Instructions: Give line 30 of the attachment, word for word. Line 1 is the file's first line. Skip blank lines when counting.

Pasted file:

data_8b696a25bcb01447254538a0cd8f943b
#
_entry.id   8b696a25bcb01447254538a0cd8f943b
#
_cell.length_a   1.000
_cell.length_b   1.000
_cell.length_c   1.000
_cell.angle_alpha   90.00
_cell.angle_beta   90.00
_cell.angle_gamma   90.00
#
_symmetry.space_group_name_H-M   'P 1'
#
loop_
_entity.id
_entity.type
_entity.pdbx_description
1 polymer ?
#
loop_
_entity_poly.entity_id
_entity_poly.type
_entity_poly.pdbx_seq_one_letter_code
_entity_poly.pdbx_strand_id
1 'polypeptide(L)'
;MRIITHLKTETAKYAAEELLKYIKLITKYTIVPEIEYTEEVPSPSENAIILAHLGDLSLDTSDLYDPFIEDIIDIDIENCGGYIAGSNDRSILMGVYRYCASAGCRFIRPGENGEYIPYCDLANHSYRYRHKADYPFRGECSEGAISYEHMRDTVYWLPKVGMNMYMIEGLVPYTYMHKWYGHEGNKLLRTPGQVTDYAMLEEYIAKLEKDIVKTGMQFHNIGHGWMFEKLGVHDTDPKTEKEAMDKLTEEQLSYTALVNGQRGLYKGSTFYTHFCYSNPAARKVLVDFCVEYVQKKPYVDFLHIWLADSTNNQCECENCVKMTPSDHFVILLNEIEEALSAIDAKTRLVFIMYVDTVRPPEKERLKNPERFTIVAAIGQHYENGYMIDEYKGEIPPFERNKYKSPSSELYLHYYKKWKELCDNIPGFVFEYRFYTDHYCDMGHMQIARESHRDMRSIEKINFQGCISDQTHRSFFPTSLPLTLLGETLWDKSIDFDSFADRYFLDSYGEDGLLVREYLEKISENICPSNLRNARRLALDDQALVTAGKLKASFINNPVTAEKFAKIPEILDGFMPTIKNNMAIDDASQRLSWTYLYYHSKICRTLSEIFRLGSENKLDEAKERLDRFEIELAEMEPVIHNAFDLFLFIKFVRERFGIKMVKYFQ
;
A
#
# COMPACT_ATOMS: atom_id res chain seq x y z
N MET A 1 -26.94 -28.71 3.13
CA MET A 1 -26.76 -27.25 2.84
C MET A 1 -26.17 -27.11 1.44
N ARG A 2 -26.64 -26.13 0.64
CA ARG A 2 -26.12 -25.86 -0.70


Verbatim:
# COMPACT_ATOMS: atom_id res chain seq x y z